Tenochtitlan: The Aztecs built a metropolis on a lake entirely with their hands.
Scientists are still baffled by TENOCHTITLAN, and more than 500 years after the Aztec capital fell, the scars of Mexico’s most tumultuous period are still obvious.
Modern-day In 1521, a 500-strong troop of Spanish conquistadors commanded by Hernan Cortes seized control of the Aztec Empire’s heartland, alongside hundreds upon thousands of indigenous Mexicans. Tenochtitlan gave way to what is now Mexico City, which was a vastly different location when Cortes arrived in 1519. The Mexica wandering tribes searched for 200 years, hoping to fulfill an ancient prophecy that they would discover the perfect location for a great metropolis.
An eagle with a snake in its beak perched atop a cactus would mark the location of such a city.
They looked and looked until they found the eagle and the cactus on a small, swampy island in the midst of a lake – the ideal location for a city.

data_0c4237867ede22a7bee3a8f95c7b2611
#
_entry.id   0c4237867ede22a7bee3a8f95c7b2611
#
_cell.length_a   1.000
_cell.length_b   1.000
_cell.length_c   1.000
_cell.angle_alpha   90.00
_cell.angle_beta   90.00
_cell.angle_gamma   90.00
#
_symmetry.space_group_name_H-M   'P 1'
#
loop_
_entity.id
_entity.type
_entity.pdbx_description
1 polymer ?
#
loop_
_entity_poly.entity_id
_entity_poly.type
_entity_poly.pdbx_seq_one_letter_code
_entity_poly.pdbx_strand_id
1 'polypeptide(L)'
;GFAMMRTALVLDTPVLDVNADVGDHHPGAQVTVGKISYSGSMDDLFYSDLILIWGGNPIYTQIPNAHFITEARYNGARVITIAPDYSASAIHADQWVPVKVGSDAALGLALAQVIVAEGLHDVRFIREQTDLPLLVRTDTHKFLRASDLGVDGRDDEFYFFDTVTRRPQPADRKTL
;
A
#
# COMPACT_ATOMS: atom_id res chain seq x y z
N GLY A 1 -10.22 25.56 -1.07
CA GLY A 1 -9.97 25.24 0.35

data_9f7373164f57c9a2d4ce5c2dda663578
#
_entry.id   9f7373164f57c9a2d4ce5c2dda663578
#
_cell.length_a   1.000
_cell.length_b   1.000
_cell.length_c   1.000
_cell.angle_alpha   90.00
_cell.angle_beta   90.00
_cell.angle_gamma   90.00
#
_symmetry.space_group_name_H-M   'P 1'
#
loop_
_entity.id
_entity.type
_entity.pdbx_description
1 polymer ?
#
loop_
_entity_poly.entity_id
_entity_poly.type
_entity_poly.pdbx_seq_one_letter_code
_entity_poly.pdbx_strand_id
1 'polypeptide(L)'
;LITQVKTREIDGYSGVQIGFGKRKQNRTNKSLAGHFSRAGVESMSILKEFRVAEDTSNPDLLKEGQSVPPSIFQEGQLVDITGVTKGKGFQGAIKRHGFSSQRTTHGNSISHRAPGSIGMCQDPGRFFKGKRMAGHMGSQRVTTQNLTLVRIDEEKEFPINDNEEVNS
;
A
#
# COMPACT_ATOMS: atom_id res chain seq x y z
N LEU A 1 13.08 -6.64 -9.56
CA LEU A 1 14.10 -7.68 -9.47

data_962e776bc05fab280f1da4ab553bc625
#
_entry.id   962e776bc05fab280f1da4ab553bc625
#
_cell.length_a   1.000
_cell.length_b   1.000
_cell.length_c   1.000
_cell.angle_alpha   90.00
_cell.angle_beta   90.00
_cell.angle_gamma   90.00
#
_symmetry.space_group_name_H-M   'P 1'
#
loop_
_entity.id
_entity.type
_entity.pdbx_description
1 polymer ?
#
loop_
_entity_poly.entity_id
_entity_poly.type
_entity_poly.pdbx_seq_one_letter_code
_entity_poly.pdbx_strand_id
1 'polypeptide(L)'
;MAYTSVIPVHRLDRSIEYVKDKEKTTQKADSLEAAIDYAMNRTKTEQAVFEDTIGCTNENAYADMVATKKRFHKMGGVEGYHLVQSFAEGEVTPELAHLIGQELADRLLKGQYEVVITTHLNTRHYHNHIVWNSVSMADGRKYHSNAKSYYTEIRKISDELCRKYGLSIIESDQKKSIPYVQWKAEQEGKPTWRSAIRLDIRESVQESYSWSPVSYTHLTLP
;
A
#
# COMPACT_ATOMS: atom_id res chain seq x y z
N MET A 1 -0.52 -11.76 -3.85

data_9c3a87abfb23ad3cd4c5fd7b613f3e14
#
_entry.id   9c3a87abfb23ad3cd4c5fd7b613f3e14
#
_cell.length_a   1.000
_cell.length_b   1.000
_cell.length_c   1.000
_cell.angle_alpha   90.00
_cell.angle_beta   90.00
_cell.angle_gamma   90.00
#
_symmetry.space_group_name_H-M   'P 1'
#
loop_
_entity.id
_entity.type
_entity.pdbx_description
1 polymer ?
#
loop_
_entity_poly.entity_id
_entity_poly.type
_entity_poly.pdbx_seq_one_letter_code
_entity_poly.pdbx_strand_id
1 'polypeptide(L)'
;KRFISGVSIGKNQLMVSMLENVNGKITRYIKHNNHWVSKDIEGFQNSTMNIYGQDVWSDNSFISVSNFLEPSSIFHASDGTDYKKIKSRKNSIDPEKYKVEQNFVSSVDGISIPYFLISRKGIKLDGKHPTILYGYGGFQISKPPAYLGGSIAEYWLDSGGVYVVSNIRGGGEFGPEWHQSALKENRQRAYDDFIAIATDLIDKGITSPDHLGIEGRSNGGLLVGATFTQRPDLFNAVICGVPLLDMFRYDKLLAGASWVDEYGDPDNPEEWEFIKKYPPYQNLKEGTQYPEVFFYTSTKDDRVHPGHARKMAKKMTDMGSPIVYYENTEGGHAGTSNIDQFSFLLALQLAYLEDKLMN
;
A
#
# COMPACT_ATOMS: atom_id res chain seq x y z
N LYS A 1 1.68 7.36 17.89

Their home would be Lake Texcoco, and the eagle and cactus vision is still depicted on the Mexican flag to this day.
The Mexica were inspired by the abandoned city of Teotihuacan, which they saw on their journeys and believed could only have been built by the Gods.
Tenochtitlan was founded in 1325, and served as the capital of the Aztec Empire until 1521, when it was captured by Cortes and his men.
Despite the swampy environment, the Mexica built their metropolis by hand, relying on “chinampas” (floating fields) to support a thriving agricultural commerce.
The Aztecs got to work, centered around the main temple, Templo Mayor, solving the problem of moist ground by digging wooden pilings deep into the earth, which supported the buildings and kept them from sinking.
The center of Tenochtitlan had a huge space where many public activities took place, including various public buildings like as the Templo Mayor, Emperor Moctezuma’s 100-room palace, and others.
The Aztecs built 78 monuments in the center of the city, according to the narrator of the Channel 4 program “Lost Pyramids of the Aztecs,” “encompassing an area the size of 22 football pitches.”
Aztecs would manually cut rock down due to a lack of resources and tools at the period. “Brinkwire Summary News”.